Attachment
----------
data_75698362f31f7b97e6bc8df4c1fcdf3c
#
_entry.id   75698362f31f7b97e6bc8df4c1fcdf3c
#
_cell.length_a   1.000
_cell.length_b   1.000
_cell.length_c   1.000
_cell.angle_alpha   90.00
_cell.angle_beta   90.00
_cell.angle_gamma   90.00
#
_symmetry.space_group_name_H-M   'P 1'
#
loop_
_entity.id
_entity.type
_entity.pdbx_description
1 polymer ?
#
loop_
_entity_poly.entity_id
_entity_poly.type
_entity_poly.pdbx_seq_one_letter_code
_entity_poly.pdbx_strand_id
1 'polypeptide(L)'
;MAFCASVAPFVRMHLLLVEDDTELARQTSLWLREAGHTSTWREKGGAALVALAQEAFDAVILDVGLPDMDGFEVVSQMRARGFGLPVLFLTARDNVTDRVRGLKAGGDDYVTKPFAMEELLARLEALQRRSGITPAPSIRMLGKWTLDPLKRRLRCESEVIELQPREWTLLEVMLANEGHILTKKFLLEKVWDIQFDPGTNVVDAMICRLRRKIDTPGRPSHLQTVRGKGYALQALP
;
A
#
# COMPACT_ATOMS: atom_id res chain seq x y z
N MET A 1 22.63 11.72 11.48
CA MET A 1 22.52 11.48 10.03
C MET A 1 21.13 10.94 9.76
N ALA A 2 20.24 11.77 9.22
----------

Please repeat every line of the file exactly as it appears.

data_75698362f31f7b97e6bc8df4c1fcdf3c
#
_entry.id   75698362f31f7b97e6bc8df4c1fcdf3c
#
_cell.length_a   1.000
_cell.length_b   1.000
_cell.length_c   1.000
_cell.angle_alpha   90.00
_cell.angle_beta   90.00
_cell.angle_gamma   90.00
#
_symmetry.space_group_name_H-M   'P 1'
#
loop_
_entity.id
_entity.type
_entity.pdbx_description
1 polymer ?
#
loop_
_entity_poly.entity_id
_entity_poly.type
_entity_poly.pdbx_seq_one_letter_code
_entity_poly.pdbx_strand_id
1 'polypeptide(L)'
;MAFCASVAPFVRMHLLLVEDDTELARQTSLWLREAGHTSTWREKGGAALVALAQEAFDAVILDVGLPDMDGFEVVSQMRARGFGLPVLFLTARDNVTDRVRGLKAGGDDYVTKPFAMEELLARLEALQRRSGITPAPSIRMLGKWTLDPLKRRLRCESEVIELQPREWTLLEVMLANEGHILTKKFLLEKVWDIQFDPGTNVVDAMICRLRRKIDTPGRPSHLQTVRGKGYALQALP
;
A
#
# COMPACT_ATOMS: atom_id res chain seq x y z
N MET A 1 22.63 11.72 11.48
CA MET A 1 22.52 11.48 10.03
C MET A 1 21.13 10.94 9.76
N ALA A 2 20.24 11.77 9.22